Political trouble was avoided yesterday, but fuses are sure to be re-lit in the coming weeks
It was a stormy Monday, with a big downpour from the heavens. But the political undercurrents were even more spectacular. The red-shirted supporters of ex-prime minister Thaksin Shinawatra made their way to the Grand Palace to submit a petition for royal clemency on his behalf.
Their original schedule was to submit the petition on August 7. But when they realised the Supreme Court’s Division for Political Office Holders would be reading out a verdict on the rubber sapling case on August 17, they decided to delay their march to the same date.
Newin Chidchob, leader of the Bhumjai Thai Party, is among 43 defendants in the rubber sapling case. Most people believed the court would find them guilty of corruption. So the timing of both events was manipulated by protesters in the hope of causing another explosive political event.
Fortunately, nothing has happened – as yet.
We saw around 30,000 red shirts making their presence felt at Sanam Luang, in front of the Grand Palace. They came in full force with 500 boxes containing the petition document and the signatures of some three million people. From Dubai, Thaksin phoned in to talk to his supporters and to thank them. Once again he wrote his own script to mix appearance and reality. He told his crowd that he was loyal to the monarchy, and once again we heard that he has been the victim of injustice because his enemies would like to destroy him.
The political symbols were played out to the extreme, with his supporters wearing red, carrying red boxes and assuming a revolutionary stance.
When the red shirts learned the court would delay the reading of the verdict on the rubber sapling case to 2pm, they also delayed their plan to submit the petition from the morning to the same time in the afternoon. Veera Musigapong, one of the core leaders of the red shirts, led Thaksin’s supporters to the Wiset Chaisri of the Grand Palace to hand in the petition.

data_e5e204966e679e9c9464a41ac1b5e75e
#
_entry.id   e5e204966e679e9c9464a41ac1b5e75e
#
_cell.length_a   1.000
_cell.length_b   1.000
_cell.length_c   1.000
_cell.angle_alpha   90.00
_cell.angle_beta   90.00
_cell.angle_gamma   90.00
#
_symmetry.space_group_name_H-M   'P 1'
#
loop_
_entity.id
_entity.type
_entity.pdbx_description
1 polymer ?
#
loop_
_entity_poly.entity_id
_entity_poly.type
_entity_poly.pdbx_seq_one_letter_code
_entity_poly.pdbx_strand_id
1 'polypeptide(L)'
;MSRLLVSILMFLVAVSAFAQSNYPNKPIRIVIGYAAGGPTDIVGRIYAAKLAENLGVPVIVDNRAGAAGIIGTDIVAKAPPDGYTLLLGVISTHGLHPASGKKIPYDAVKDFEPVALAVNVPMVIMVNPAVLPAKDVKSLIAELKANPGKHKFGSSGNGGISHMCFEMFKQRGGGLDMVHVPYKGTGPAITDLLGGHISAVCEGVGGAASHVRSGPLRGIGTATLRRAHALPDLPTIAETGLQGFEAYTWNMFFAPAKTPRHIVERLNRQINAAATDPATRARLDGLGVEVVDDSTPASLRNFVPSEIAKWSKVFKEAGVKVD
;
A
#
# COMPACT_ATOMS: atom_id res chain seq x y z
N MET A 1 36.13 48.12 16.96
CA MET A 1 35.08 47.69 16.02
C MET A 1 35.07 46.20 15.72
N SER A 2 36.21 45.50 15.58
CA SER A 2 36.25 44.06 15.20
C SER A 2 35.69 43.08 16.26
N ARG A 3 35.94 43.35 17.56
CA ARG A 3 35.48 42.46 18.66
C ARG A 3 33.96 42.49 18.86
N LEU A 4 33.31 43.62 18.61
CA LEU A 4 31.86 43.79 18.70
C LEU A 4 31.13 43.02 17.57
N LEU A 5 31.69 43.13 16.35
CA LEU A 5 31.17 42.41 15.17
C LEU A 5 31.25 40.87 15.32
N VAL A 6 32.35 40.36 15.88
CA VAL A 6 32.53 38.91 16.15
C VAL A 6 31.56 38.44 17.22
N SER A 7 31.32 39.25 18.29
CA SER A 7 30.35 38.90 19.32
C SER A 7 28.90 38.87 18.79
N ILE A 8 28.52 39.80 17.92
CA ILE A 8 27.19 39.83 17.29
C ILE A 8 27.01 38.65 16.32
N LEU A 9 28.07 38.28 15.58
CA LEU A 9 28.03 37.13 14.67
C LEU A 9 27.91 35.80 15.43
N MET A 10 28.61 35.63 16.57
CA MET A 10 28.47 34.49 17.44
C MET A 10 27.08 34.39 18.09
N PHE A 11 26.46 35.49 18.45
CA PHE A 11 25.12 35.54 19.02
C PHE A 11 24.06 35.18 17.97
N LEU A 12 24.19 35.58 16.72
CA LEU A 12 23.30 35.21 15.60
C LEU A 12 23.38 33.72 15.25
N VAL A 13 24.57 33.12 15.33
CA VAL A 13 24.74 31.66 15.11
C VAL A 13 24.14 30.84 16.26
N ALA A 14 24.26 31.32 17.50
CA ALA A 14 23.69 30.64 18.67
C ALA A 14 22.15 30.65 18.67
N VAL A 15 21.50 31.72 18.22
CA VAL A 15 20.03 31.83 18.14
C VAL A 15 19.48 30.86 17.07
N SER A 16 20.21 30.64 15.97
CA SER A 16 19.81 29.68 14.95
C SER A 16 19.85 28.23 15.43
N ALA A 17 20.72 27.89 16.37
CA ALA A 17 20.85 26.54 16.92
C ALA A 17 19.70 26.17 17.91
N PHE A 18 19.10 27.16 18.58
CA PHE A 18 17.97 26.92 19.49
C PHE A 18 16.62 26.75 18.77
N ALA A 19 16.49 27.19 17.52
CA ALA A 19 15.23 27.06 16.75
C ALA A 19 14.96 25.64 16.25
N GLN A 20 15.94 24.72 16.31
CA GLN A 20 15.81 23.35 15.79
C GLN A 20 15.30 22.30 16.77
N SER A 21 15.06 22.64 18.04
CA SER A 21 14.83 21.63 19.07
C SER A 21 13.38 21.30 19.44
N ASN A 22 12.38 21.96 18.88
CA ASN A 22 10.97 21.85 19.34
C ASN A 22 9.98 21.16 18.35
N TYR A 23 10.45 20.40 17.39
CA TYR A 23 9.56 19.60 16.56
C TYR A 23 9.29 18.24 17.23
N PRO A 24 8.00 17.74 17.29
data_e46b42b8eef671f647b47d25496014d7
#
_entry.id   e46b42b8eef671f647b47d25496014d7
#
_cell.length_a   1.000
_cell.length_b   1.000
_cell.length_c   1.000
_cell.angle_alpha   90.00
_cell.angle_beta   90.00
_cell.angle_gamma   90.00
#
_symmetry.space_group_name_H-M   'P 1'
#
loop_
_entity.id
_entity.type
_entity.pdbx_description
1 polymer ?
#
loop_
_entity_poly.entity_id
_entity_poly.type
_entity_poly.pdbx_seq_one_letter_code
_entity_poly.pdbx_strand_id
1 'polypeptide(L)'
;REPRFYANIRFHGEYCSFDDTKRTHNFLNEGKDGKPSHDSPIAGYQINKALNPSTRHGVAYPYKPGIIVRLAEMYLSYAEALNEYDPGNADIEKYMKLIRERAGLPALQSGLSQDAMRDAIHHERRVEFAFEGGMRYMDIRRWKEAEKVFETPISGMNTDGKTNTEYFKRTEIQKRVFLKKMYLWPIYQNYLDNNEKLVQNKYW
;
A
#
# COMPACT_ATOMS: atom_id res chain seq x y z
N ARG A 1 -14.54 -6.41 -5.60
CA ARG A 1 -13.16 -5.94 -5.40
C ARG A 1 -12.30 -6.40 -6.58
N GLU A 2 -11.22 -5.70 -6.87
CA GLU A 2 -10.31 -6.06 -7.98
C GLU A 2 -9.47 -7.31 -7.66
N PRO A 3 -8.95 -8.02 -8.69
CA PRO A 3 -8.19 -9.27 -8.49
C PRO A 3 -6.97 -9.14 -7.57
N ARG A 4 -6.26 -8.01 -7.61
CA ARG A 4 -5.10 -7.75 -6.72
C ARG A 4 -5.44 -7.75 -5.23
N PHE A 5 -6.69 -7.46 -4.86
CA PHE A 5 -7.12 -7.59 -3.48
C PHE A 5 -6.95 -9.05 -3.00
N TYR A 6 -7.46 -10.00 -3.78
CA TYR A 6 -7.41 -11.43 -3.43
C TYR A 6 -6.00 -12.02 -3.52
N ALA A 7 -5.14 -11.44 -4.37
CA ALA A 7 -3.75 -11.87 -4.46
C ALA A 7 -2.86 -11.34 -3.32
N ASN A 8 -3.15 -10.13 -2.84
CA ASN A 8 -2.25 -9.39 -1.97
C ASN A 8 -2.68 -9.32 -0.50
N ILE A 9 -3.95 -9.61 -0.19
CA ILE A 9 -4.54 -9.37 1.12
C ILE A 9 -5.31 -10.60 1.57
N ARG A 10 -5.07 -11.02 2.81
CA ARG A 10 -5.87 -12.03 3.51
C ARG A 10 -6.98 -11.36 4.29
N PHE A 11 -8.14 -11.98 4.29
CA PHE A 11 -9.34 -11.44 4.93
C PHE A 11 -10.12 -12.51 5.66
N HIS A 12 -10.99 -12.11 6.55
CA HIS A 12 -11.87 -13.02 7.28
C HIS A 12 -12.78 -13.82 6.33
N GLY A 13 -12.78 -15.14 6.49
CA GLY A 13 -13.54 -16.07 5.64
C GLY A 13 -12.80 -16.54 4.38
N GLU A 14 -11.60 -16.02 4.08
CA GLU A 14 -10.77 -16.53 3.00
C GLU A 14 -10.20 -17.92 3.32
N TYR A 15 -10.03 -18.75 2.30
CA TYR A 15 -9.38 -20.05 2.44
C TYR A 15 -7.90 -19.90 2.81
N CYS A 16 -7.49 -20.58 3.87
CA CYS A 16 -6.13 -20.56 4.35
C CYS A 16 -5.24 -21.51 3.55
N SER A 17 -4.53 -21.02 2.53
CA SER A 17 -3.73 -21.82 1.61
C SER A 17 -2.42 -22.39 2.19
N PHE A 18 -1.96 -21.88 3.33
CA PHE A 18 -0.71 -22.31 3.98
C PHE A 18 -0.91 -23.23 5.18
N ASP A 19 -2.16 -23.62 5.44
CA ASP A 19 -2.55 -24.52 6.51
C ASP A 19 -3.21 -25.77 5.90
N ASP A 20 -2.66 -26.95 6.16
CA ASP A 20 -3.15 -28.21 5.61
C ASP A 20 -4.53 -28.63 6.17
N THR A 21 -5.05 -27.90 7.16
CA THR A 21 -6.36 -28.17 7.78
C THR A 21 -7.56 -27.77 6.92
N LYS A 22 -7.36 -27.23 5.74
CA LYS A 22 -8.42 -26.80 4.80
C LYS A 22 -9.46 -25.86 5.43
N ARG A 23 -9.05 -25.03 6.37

A representative of the Office of the Private Secretary of His Majesty the King came out to accept the petition.
As is the usual protocol, the Office of the Private Secretary of His Majesty the King does not comment on this kind of matter. It will pass the petition to the Abhisit government for vetting before it decides whether or not to take up the petition for deliberation.
The whole petition procedure is flawed from the outset.
First, Thaksin has to respect Thai law before he attempts to seek clemency. Second, his family members must seek royal clemency for him – not his hired servants. It appears that none of his family members have signed the petition. Third, the petition should be submitted in a low-key manner rather than in an atmosphere of political intimidation.
So the petition procedure can only be looked upon as a ploy for something big to happen, to coincide with the Supreme Court’s verdict that would terribly upset Newin and his blue-shirted supporters, who also went over to Sanam Luang to give him a morale boost.
In the midst of the outcome of the verdict, the blue-shirted mob could have got angry. Then the red shirts could also have become irate. But the crisis was defused.
Adisai Bhodaramik, a former commerce minister and one of the sapling case defendants, could not show up at the courtroom to listen to the verdict. His lawyer informed the court right before the reading of the verdict that Adisai was sick and still in the US. All other defendants were present, except Adisai. By law, the Supreme Court could not read out the verdict if all the defendants were not present. The verdict reading has to be delayed now for a month until September 21.
The judges, however, did not buy Adisai’s excuse. They issued an arrest warrant on him. Next time, the Supreme Court will go ahead and read the verdict without any distractions or excuses from defendants.
There is a high possibility that Newin and the other defendants will be found guilty by the court. If that were to be the case, the Thai political landscape would be drastically altered. The chances of Thaksin’s return to Thailand would be even dimmer, unless he was willing to serve his time.
Since the Supreme Court announced a delay in the verdict reading, there was no reason for the blue shirts to create any problems. Nor was there any excuse for the red shirts to rock the boat further. Without either group creating turmoil, there was no justification for any military intervention.
The steam from a boiling kettle was released. Another stormy episode has passed. But what’s next in store?
Thai Talk, Published on August 18, 2009